Okay, she was really talking about acting, but close enough. :)

Here is her quote:

“I was told to avoid the business altogether because of the rejection. People would say to me: ‘Don’t you want to have a normal job and a normal family?’

“I guess that would be good advice for some people, but I wanted to act.”

– Jennifer Aniston

Coach Mark Davis just released his book, “Master The Art of Public Speaking for Women: A proven guide to success when you present a talk.” Before I read his book, I hadn’t realized that men and women look at the fears of public speaking differently.

My advice? Learn how to speak in public. That ability is one of your greatest assets in building your business. You will perform better at meetings, talks, parties, and presentations when you are confident in your abilities, and you’ll be able to concentrate more on the prospect.

Here is the link to his book.


In a job, if there is a problem, it may not be your problem. Somebody else has to solve it. And who is that somebody else?

The business owner, of course. If the business owner doesn’t solve the problem, he or she is out of business.

We are in our own networking marketing business. We are responsible for solving our problems. It is this change of viewpoint that is hard for new distributors to master.

For instance, they might say, “Oh, the shipping is too expensive. I can’t build my business with these high shipping prices.”

And the new distributor stops working.

But what would the distributor do if he had the viewpoint of a business owner? He would figure out how to deal with the high cost of shipping or he would know he would be out of business.

With the viewpoint that he has to solve this problem, the distributor could do the following:

1. Only sell to people who could afford the shipping.

2. Find people who want the product so badly that the shipping doesn’t matter.

3. Realize that there is no competition for his product, and that the shipping is not an issue.

4. Plan ahead and order in bulk so that the shipping would be less.

5. Figure out an alternate way of shipping, etc.

Are there obstacles in our business? Yes!

Business owners overcome obstacles. That is why they are the owners.

Prospects respond to offers.

Sometimes how you describe your offer is more important than the offer.

Go to a department store or grocery store. You’ll see signs that say:

“Everyday Low Price!”

What does that mean? Is the item discounted? No.

The item is the same price as it was yesterday before the “Everyday Low Price!” sign was installed.

However, prospects perceive the item to be a bargain . . . and sales of that item increase.

The offer is the same. It’s just how the offer is described.

So, one little change can make a big difference. Why not review how you describe your products, services and opportunity?

Maybe a small change will help your prospects get excited.

For example, instead of saying “residual income” … why not say “extra paycheck” instead? See if your prospects’ eyes light up with just a different way of saying the same thing.

Last week Amazon.com released my newest book, First Sentences for Network Marketing: How to Quickly Get Prospects on Your Side so all networkers could have a ready source of great first sentences. Of course I am biased, but if you want to get the prospect on your side right away, this book would be a great start.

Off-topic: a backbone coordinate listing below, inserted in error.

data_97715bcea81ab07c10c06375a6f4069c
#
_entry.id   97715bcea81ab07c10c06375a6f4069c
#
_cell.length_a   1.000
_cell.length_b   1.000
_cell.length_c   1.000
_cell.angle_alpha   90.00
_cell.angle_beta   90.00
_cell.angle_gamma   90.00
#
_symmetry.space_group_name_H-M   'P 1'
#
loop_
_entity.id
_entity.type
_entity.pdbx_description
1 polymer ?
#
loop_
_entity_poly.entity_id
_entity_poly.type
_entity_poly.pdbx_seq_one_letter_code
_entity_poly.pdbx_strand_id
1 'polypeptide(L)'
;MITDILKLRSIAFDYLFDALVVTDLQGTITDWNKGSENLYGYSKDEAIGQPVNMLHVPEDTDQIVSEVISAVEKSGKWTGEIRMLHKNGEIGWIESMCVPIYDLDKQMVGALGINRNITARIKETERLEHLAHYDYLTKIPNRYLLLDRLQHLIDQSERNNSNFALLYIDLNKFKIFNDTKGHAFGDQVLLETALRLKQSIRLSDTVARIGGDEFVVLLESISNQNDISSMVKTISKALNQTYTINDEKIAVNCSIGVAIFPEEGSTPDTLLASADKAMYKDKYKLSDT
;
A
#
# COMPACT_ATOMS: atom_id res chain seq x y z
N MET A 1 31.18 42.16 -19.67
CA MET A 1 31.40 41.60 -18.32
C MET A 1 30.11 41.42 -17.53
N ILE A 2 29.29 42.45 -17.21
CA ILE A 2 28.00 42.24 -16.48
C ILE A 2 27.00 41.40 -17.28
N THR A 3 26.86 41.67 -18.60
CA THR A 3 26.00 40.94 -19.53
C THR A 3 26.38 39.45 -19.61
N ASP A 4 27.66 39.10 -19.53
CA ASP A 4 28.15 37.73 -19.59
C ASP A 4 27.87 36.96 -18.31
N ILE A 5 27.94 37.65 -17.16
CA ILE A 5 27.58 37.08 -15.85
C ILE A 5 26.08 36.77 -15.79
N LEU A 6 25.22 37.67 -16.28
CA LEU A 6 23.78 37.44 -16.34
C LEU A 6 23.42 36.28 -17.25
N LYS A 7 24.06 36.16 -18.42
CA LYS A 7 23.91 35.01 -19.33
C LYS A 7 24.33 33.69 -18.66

If you don’t have this book already, here is where you can get it.

US readers can find this title here.

UK readers can find this title here.

Canada readers can find this title here.

Australia readers can find this title here.

All other countries, please go to your local Amazon site and search for B00U7U3CFI to locate this title.

First Sentences for Network Marketing


“You do not lead by hitting people over the head. That’s assault, not leadership.”

– Dwight Eisenhower

Let’s say that you have a prospect who just doesn’t see the value of your opportunity. However, you know this prospect could be great in your business.

How can you get him to constantly think about the possibilities of your business opportunity?

Give your special prospect a jar of jellybeans. Create a label that says,

“For temporary stress relief from unreasonable bosses. Take two beans every four hours until the problem goes away. If problem persists, call John Doe at xxx-xxx-xxxx to start your own home-based business.”

If your prospects complain about the cost of becoming a distributor, maybe they don’t see the value of your business proposition. You can solve this problem easily by building value in your closing offer.

Try saying something like this:

“So how much would it be worth to you to add an extra $500 a month to your regular income?”

Wait for an answer. Your prospect is thinking that maybe the opportunity is worth at least $500 and probably a lot more. Your prospect is now becoming aware of the tremendous value of your program.

Remember, the key is to allow your prospect the time to think about the value.

Don’t interrupt. The longer you wait, the more value is being added in your prospect’s mind.

My worthless sponsor was late for the breakfast club meeting last week, so I asked him what happened. He said:

“My wife and I aren’t talking to each other. We’re giving each other the silent treatment, and I didn’t want to be the first one to break the silence and lose. So I wrote a note on a piece of paper: ‘Please wake me up at 6:30am.’

“Well, I didn’t wake up until 8:30am. Boy, was I mad that my wife didn’t wake me up. Then I noticed a piece of paper on my pillow that said: ‘It’s 6:30am. Wake up.’”